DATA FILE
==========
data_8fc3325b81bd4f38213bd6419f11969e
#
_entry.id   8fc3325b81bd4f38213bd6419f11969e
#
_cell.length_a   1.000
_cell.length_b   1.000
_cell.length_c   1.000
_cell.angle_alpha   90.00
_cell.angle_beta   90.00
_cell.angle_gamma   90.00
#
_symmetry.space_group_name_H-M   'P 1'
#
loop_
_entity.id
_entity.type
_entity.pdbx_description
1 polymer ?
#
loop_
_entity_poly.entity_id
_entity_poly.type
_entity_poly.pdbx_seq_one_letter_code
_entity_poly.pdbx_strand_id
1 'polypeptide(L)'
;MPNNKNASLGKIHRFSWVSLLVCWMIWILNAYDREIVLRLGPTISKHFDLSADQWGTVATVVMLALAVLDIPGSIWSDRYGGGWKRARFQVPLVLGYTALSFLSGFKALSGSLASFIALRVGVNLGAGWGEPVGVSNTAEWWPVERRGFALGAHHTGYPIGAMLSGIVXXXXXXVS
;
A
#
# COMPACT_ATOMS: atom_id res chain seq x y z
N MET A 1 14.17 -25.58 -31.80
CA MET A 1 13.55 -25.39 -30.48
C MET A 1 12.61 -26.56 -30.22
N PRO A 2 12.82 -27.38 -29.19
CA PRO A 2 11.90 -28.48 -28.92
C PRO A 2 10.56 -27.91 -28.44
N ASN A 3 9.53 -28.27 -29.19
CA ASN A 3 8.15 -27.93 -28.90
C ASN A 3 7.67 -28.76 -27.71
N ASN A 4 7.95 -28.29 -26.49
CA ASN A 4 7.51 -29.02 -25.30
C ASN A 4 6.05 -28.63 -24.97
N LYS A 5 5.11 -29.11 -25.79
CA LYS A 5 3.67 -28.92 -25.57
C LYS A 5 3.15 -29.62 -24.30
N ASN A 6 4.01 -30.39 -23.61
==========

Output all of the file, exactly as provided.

data_8fc3325b81bd4f38213bd6419f11969e
#
_entry.id   8fc3325b81bd4f38213bd6419f11969e
#
_cell.length_a   1.000
_cell.length_b   1.000
_cell.length_c   1.000
_cell.angle_alpha   90.00
_cell.angle_beta   90.00
_cell.angle_gamma   90.00
#
_symmetry.space_group_name_H-M   'P 1'
#
loop_
_entity.id
_entity.type
_entity.pdbx_description
1 polymer ?
#
loop_
_entity_poly.entity_id
_entity_poly.type
_entity_poly.pdbx_seq_one_letter_code
_entity_poly.pdbx_strand_id
1 'polypeptide(L)'
;MPNNKNASLGKIHRFSWVSLLVCWMIWILNAYDREIVLRLGPTISKHFDLSADQWGTVATVVMLALAVLDIPGSIWSDRYGGGWKRARFQVPLVLGYTALSFLSGFKALSGSLASFIALRVGVNLGAGWGEPVGVSNTAEWWPVERRGFALGAHHTGYPIGAMLSGIVXXXXXXVS
;
A
#
# COMPACT_ATOMS: atom_id res chain seq x y z
N MET A 1 14.17 -25.58 -31.80
CA MET A 1 13.55 -25.39 -30.48
C MET A 1 12.61 -26.56 -30.22
N PRO A 2 12.82 -27.38 -29.19
CA PRO A 2 11.90 -28.48 -28.92
C PRO A 2 10.56 -27.91 -28.44
N ASN A 3 9.53 -28.27 -29.19
CA ASN A 3 8.15 -27.93 -28.90
C ASN A 3 7.67 -28.76 -27.71
N ASN A 4 7.95 -28.29 -26.49
CA ASN A 4 7.51 -29.02 -25.30
C ASN A 4 6.05 -28.63 -24.97
N LYS A 5 5.11 -29.11 -25.79
CA LYS A 5 3.67 -28.92 -25.57
C LYS A 5 3.15 -29.62 -24.30
N ASN A 6 4.01 -30.39 -23.61